Second, all Barbadians must look at our history from an ethical point of view, rather than an ethnic point of view, so that the ancestors whom we revere and honour are not ethnically determined, but ethically determined. In other words, we should  identify morally and spiritually with the enslaved and the oppressed over the enslavers and oppressors, and hence embrace the symbolic events that ushered in dignity, freedom, and human rights for all Bajans.

Nothing would further this objective more than the establishment of a magnificent museum in Barbados of the African Holocaust in the New World. Third, those in Government responsible for implementing programmes relating to our African heritage must make it clear that this mission is not exclusionary, for our African heritage is the patrimony of all Barbadians. Fourth, some of our Afro-centric brothers must stop behaving like Old Testament prophets threatening retribution on the white tribe unto the fifth and sixth generation of their progeny. Fifth, we need realistic strategies for black economic empowerment.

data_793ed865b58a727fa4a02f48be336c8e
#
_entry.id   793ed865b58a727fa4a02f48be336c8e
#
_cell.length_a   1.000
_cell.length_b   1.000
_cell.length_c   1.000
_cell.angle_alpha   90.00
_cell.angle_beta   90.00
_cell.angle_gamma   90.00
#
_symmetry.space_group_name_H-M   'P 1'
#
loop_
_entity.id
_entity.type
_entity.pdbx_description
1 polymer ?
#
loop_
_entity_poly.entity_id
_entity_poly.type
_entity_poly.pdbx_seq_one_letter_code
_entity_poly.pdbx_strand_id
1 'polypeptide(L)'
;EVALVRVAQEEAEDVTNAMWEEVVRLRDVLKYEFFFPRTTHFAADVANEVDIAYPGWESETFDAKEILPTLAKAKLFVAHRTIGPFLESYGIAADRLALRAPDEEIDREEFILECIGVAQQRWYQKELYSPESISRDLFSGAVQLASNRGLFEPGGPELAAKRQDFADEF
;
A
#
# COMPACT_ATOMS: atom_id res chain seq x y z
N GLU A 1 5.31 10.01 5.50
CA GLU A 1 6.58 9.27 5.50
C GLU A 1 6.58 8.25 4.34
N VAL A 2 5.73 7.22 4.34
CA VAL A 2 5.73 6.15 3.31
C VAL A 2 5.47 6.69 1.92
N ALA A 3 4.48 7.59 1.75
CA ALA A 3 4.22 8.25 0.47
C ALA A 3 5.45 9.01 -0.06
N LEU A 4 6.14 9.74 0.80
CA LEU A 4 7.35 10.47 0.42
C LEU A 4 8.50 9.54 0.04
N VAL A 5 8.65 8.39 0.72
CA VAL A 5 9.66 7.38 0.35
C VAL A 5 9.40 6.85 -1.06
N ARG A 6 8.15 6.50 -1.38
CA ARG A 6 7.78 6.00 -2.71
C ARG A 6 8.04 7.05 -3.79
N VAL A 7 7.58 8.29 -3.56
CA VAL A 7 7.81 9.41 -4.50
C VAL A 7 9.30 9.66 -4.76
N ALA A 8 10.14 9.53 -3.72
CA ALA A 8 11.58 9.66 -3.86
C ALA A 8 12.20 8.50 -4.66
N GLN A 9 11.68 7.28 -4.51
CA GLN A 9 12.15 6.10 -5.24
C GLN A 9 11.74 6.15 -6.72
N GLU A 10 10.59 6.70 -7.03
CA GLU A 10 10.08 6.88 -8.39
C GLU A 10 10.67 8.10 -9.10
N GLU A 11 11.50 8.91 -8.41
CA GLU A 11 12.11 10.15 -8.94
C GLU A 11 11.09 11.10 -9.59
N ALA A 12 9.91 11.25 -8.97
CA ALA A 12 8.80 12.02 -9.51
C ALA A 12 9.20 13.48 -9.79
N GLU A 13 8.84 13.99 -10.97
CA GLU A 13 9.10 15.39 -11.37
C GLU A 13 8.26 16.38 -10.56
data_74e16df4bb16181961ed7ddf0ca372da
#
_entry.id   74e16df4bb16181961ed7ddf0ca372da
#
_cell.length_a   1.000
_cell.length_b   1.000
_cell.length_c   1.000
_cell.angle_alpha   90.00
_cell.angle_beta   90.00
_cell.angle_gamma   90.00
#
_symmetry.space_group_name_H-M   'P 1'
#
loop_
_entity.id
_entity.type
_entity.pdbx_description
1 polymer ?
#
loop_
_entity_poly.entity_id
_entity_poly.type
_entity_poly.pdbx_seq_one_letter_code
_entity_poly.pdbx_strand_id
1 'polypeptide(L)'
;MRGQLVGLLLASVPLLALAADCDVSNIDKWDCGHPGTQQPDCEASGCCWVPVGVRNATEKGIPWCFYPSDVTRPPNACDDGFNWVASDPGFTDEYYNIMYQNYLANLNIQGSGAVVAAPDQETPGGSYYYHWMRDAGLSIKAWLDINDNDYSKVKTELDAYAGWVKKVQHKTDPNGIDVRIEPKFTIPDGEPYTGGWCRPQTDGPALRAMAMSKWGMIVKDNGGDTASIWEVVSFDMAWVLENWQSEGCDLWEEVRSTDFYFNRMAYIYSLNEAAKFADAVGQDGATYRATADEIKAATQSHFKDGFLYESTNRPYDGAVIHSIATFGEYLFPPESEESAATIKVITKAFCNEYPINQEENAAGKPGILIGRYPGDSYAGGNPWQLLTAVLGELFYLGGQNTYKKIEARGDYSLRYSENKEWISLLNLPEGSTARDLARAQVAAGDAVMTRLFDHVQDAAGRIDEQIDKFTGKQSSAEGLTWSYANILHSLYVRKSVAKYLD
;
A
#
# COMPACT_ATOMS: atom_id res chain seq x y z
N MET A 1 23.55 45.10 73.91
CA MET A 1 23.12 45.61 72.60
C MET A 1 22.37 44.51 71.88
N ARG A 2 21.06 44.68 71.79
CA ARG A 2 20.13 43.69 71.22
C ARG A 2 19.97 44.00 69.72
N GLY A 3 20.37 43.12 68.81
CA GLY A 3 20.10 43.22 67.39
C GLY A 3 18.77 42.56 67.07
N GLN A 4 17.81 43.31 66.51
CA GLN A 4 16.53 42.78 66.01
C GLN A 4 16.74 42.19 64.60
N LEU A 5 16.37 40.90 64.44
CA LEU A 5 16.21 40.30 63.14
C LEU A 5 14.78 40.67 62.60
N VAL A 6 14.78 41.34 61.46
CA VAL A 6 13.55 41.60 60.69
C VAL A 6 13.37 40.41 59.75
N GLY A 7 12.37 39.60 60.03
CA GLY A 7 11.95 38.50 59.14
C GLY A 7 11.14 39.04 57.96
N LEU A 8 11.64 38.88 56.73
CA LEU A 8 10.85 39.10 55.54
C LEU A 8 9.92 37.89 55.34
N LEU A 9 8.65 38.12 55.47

4. Environment, land use and town planning

Barbados is too small to afford the luxury of unplanned land use. We have to pay as much attention to our built environment as to our natural environment. If we continue on our present path we will become an island where nobody wants to live, and that nobody wants to visit.

5 Responses to Four things for the next Government

  1. jrsmith August 9, 2017 at 10:53 am